Source: SMH – Alexandra Smith

THE supermarket price wars began with milk, extended to lamb and have now hit one of Australia’s most iconic vegetables, the beetroot, prompting concerns cheap tins on supermarket shelves could kill locally grown produce. Aldi has started selling own-brand tins of beetroot for just 75 cents, forcing Woolworths and Coles to follow suit. But farmers and the only Australian-owned cannery, Windsor Farm Foods, have warned the prices are not sustainable.

One of the country’s few beetroot farmers, the Fagan family in Cowra, were considering ploughing their large crop back into the soil because they could not can their beetroot cheaply enough to compete with Aldi’s prices. Determined to save the vegetable that is rarely missing from a hamburger, the entrepreneur, Dick Smith, stepped in this week and bought the Fagan’s beetroot crop for almost $80,000 and will have it canned.

Smith will ask Coles and Woolworths to stock the beetroot for at least 20 cents more than their own-brand products, but if they decline, he will sell it at Australian-owned Flight Centre and Dymocks bookstores. ”We should be a net importer of electronics because Asia make the best electronics but we should be a huge exporter of fruit and vegetables because we grow the best food,” Mr Smith said. ”I think the intention of Aldi was to bring the prices down and support Australian farmers but it has had the unintentional result that Coles and Woolworths have had to match the prices and the only way they can match the prices is to buy lower and that means importing.”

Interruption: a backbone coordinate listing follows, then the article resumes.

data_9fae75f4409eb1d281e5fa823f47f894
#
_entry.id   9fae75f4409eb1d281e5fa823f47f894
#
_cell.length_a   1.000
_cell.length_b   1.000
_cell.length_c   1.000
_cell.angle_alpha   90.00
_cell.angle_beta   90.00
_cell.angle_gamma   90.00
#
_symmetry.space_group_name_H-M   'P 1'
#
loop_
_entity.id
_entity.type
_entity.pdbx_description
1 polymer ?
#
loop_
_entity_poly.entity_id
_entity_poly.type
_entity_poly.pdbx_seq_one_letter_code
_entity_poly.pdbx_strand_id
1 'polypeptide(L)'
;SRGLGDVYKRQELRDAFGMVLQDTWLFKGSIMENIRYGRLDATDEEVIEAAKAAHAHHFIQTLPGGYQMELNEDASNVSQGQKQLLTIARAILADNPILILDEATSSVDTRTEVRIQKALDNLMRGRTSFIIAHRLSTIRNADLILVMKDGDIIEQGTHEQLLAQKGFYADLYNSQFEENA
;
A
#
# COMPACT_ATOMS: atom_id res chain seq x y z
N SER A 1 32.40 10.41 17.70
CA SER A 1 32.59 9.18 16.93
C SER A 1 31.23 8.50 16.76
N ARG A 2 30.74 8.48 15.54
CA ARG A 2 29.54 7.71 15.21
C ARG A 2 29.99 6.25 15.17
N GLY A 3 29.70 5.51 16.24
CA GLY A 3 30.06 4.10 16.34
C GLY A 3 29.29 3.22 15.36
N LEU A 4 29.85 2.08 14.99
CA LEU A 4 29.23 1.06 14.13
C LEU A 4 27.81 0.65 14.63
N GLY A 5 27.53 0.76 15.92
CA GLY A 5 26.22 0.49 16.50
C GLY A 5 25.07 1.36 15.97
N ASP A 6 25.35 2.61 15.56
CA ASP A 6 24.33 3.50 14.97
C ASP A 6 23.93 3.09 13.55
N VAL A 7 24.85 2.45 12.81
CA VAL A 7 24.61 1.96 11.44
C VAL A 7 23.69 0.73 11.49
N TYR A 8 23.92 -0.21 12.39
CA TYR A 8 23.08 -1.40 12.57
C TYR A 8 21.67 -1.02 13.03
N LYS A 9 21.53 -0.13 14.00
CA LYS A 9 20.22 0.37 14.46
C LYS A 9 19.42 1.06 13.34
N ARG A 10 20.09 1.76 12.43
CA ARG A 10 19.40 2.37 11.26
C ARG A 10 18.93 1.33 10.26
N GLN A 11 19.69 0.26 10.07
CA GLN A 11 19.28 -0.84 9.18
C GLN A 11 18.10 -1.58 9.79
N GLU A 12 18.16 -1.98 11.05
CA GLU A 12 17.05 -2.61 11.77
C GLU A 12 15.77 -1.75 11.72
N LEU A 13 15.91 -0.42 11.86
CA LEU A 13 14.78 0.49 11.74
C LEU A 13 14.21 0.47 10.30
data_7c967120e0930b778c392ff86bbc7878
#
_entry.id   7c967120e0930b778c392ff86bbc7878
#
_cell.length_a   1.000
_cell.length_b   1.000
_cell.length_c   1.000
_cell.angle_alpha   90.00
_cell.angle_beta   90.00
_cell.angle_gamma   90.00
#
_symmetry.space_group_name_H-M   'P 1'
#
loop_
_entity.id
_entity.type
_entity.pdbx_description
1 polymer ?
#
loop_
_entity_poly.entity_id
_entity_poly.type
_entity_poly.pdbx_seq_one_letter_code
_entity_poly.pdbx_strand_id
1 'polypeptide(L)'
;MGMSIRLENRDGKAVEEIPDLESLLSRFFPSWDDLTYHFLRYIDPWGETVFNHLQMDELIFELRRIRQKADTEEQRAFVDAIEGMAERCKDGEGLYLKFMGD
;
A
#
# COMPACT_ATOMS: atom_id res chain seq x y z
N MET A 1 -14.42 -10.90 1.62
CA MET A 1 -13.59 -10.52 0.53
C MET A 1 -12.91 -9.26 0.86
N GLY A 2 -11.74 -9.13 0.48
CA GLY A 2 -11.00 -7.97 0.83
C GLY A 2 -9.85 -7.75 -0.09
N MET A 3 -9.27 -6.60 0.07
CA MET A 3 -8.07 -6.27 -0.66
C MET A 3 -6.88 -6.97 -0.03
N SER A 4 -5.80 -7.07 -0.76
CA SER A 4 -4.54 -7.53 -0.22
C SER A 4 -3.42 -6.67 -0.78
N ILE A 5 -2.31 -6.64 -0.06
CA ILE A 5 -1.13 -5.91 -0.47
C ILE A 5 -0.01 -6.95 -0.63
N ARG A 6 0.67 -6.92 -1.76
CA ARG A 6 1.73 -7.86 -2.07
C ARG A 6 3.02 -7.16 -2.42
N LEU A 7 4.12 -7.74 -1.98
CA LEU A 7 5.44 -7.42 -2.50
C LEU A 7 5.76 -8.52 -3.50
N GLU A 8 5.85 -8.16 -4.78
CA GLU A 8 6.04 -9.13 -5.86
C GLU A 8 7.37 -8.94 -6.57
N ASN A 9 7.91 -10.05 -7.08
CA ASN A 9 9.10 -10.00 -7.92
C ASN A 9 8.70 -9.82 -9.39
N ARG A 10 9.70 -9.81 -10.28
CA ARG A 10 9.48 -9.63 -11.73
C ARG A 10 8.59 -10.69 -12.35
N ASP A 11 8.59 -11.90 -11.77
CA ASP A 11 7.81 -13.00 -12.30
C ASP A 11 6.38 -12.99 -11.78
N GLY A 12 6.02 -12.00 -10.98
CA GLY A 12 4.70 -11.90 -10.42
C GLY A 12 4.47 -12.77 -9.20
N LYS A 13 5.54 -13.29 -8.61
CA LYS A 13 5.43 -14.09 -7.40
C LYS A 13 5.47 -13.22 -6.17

A spokeswoman for Aldi said the company was committed to supporting Australian producers and products ”where possible” and stressed that its 75 cent beetroot was sourced from Australia. Woolworths and Coles this week slashed the price of a leg of lamb by as much as $5 and Coles sparked a price war over milk early this year when it began selling its own-brand for $1 a litre.

But while consumers may be making slight savings, some of the country’s oldest food manufacturers are suffering. Windsor Farms has been canning the Fagans’ vegetables since the factory opened in 1942 but Jim McKenzie, the operations manager, said supermarkets were selling their own-brand beetroot well below cost price.

Mr McKenzie said it costs 50 cents for the can and the beetroot, but that does not include labour or freight costs. ”This sort of pricing is not sustainable and will see the further demise of Australian food manufacturers and the farmers who supply raw materials,” he said. Ed Fagan, a fifth-generation farmer, said importing vegetables were increasingly making their way into Australia. ”We are struggling to find people to grow for,” Mr Fagan said.